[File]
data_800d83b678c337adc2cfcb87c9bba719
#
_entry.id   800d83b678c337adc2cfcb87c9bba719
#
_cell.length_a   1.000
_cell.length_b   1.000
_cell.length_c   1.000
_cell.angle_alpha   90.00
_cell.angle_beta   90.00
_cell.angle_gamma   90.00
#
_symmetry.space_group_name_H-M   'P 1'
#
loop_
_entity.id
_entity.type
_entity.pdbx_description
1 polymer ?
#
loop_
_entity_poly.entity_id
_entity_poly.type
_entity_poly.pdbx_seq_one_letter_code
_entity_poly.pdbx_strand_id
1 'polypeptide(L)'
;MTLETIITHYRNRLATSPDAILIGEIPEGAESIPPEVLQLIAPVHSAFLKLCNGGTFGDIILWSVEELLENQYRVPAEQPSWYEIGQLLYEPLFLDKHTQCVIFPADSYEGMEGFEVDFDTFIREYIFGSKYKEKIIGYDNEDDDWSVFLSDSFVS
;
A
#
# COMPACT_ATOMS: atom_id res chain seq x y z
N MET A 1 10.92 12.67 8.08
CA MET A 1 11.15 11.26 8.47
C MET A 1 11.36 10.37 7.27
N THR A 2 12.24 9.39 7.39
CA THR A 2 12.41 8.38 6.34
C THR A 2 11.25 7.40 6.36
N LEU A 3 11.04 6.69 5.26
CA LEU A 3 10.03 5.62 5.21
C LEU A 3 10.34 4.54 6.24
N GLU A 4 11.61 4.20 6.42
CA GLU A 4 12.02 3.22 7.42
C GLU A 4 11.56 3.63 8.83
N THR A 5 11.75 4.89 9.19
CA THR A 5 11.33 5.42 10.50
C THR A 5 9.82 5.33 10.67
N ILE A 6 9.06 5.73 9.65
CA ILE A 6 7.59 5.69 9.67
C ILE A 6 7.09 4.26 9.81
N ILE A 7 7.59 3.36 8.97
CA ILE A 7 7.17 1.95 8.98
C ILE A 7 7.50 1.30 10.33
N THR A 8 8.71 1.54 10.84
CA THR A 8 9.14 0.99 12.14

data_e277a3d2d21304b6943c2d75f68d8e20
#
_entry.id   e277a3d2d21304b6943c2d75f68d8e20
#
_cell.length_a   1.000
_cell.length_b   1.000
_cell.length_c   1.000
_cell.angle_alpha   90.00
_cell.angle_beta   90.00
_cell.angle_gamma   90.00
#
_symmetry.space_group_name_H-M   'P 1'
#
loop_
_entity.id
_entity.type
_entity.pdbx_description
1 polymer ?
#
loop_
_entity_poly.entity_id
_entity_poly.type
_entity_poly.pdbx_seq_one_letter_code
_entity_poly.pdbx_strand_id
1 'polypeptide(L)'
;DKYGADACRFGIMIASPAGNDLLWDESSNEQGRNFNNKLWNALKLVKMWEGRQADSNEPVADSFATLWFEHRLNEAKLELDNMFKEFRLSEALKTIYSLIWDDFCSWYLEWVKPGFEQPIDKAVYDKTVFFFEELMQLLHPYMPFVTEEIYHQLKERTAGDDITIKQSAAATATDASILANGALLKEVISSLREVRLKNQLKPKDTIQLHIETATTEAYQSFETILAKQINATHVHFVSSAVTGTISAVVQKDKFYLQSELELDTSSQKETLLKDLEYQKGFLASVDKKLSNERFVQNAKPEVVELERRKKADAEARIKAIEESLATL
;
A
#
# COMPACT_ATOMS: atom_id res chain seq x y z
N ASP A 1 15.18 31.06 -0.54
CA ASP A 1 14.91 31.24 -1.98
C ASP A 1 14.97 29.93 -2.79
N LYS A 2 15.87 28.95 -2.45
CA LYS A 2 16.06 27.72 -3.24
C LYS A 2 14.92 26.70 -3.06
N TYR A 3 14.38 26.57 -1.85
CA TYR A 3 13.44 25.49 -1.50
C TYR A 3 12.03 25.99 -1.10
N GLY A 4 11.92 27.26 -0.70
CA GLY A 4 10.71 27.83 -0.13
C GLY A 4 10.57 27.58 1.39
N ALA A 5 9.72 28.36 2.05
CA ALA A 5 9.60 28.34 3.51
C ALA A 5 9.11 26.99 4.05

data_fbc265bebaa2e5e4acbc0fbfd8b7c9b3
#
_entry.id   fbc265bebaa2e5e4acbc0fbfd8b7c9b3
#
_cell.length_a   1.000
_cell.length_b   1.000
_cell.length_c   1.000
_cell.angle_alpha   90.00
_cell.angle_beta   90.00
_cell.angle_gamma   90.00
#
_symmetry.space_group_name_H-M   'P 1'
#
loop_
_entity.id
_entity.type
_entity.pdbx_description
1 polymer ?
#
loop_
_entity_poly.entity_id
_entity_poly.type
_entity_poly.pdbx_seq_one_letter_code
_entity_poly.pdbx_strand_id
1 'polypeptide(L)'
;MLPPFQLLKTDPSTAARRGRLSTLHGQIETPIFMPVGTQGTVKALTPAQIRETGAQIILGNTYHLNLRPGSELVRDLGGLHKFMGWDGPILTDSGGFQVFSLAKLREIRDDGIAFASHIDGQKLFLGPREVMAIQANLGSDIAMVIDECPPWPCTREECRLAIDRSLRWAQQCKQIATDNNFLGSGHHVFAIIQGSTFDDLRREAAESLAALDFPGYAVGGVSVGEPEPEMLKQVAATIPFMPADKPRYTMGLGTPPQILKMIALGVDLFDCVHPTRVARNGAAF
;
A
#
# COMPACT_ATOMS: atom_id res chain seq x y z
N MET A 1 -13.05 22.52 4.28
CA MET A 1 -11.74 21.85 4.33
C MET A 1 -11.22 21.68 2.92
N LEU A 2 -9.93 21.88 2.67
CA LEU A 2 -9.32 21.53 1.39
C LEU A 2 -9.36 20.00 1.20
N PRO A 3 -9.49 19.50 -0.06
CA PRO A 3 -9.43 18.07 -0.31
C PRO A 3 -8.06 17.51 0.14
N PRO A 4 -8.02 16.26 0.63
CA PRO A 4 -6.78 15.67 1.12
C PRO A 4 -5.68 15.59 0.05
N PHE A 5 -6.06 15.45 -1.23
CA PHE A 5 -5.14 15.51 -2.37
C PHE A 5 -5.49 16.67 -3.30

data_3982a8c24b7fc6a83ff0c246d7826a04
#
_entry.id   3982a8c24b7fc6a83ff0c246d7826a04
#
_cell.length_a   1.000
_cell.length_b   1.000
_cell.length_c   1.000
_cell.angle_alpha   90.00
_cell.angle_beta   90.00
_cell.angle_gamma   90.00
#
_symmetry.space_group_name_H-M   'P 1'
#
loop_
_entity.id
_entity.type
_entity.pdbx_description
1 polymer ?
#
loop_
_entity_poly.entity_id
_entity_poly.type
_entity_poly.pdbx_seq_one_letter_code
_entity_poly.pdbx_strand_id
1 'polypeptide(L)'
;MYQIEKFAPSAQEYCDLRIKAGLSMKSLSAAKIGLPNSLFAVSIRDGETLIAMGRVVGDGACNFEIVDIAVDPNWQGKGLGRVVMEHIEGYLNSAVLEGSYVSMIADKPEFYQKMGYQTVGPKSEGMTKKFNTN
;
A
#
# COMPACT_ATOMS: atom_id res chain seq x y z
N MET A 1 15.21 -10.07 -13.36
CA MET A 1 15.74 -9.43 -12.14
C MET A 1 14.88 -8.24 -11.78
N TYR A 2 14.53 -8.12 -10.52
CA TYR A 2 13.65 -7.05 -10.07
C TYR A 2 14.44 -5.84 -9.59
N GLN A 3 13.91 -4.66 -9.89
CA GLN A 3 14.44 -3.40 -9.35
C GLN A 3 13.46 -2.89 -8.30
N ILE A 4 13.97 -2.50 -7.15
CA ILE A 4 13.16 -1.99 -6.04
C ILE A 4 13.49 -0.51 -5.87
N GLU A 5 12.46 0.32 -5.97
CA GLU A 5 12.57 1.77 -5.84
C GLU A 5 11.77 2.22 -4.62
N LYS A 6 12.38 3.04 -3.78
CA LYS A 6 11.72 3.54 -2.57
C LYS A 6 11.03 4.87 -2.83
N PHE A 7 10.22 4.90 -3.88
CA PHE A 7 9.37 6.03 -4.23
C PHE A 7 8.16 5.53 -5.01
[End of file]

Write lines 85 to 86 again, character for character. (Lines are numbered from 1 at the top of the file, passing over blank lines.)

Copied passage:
CA ASP A 1 14.91 31.24 -1.98
C ASP A 1 14.97 29.93 -2.79